## Intro to IS Lab 1: A* through Dubrovnik

In this assignment, we will be using the characteristics of streets and elevation changes to try to find optimal routes for walking through Dubrovnik. The basic underlying structure will use A* to find the "shortest" path, but it will be up to you to decide how to define shortest, and to make sure your heuristics work with the defintion that you make.

The underlying data will come from two data sets. The first is from OpenStreetMap. I have downloaded the data for the Dubrovnik area, which you can get here. This contains all information to build the map of the area, including many things which are not streets, such as the coastline, cliffs, parking lots, etc. It will be up to you to parse this XML so that your search uses only the relevant pieces. You will probably find it useful to read up on how OpenStreetMap is defined here as well as to use some code to sift through the XML to see what types of features are present here. Note that all nodes should have a latitude and longitude associated with them.

The second data set is elevation data. This file contains a high-density grid of elevation data. Specifically, it contains a 2-byte integer representing height in meters for each cell of a 3601x3601 cell grid. The grid covers the area between 42N and 43N latitude and 18E and 19E longitude, and the data is row by row from north to south. Thus, you should fairly easily be able to determine the (approximate) elevation of any particular node in the OSM database.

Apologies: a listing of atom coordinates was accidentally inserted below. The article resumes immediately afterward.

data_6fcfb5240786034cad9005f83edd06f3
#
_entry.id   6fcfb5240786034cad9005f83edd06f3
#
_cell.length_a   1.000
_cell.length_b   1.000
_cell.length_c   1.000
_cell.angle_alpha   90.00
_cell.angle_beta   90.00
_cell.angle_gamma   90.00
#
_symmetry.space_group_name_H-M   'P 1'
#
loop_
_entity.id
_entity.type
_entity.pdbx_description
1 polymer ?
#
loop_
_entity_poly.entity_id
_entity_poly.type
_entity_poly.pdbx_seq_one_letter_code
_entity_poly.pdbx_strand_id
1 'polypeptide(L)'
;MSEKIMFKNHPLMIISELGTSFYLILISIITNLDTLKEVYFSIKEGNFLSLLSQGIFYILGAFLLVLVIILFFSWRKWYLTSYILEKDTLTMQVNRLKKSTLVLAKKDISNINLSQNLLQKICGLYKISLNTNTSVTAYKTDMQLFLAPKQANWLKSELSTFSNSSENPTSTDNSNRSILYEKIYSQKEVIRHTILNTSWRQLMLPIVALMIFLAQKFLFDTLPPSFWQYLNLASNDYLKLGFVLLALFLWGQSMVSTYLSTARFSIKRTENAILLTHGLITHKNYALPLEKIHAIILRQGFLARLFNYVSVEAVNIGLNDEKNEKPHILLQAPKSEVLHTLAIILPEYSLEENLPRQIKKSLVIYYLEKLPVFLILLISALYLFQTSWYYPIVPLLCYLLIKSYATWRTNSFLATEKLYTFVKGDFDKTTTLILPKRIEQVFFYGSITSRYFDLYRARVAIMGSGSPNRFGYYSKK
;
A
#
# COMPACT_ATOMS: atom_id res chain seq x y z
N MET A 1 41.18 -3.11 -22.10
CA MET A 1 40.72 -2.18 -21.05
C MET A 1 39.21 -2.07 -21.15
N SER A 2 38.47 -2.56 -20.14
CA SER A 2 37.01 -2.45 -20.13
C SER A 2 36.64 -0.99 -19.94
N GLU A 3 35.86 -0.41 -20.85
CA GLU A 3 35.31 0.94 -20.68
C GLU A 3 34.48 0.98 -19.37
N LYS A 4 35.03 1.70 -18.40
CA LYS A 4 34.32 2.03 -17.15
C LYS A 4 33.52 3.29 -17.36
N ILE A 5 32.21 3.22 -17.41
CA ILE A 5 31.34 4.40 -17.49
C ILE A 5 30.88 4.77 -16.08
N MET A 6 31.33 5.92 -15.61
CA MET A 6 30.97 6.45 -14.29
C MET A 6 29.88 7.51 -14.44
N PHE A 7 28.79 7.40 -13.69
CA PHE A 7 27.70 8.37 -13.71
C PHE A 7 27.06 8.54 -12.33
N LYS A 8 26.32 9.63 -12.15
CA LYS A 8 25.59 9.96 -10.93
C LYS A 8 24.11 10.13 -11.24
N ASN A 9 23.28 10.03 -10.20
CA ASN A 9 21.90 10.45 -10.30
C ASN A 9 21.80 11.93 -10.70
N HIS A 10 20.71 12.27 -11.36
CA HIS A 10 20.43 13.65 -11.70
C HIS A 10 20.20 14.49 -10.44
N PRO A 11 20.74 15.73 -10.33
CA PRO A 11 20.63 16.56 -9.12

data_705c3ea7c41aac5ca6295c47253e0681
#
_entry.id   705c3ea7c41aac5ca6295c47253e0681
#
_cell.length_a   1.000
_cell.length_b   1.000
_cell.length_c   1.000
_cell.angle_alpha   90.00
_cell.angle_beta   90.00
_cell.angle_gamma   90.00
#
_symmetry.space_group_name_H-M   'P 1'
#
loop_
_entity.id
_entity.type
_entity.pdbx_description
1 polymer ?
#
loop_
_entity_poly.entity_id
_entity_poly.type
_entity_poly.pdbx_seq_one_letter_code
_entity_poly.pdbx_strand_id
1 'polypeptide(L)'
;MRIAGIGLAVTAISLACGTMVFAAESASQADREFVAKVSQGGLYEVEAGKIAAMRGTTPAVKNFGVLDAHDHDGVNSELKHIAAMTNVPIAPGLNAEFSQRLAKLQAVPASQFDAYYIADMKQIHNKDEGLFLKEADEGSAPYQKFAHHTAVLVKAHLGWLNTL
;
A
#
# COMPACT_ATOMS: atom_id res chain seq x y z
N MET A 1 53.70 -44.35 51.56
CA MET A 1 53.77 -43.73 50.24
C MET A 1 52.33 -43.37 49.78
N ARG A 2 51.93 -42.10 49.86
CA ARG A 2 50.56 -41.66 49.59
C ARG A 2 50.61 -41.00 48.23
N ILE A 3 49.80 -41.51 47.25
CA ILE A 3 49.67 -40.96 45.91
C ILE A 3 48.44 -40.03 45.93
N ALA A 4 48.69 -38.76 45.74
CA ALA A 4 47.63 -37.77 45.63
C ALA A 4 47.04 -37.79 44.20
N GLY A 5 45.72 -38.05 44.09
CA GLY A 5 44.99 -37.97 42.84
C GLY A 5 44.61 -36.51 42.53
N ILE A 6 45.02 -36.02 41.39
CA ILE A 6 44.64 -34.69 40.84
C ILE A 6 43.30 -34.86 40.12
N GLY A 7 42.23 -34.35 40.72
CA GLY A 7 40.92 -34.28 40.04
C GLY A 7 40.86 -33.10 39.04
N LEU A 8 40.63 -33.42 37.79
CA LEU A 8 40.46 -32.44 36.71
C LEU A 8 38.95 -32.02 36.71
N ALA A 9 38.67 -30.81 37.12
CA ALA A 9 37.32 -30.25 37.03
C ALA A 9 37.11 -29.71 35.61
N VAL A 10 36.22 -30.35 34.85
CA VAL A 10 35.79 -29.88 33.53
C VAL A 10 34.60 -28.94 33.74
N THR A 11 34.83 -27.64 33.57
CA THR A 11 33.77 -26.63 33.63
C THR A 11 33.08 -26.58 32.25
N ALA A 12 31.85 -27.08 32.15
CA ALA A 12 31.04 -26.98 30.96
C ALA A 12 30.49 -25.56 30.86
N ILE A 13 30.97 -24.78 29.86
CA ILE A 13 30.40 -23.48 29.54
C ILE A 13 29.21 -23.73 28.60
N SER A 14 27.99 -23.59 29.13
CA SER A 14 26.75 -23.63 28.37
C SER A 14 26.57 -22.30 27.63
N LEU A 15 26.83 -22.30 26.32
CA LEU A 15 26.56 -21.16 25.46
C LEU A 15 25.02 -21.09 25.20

You are not required to develop a graphical solution to this problem, however it will probably assist in your debugging process. To assist you in this, here is some code that reads in each of the two data sets and creates a GUI window with some lines and circles.

Your final solution should be able to take (in some form) two OSM nodes and return the shortest path between them along with the expected time to walk along the path. You must use the elevation change and distance between nodes as part of your calculations, but beyond that you may choose your path costs in any way you believe is reasonable. Note that when calculating distances, one degree of latitude is larger than one degree of longitude - the given code has some useful information in this regard.

You will submit your code and a writeup. The writeup will contain discussion and defense of your cost calcuation and associated heuristic function. You should include results from some sample runs and your observations on how well these match your personal experience.

Grades will be assigned as follows:

• Correctness of A* search, including heuristic: 40%
• Correctness of data handling: 10%
• Implementation and defense of path cost function: 25%
• Efficiency of solution: 10%
• Writeup: 15%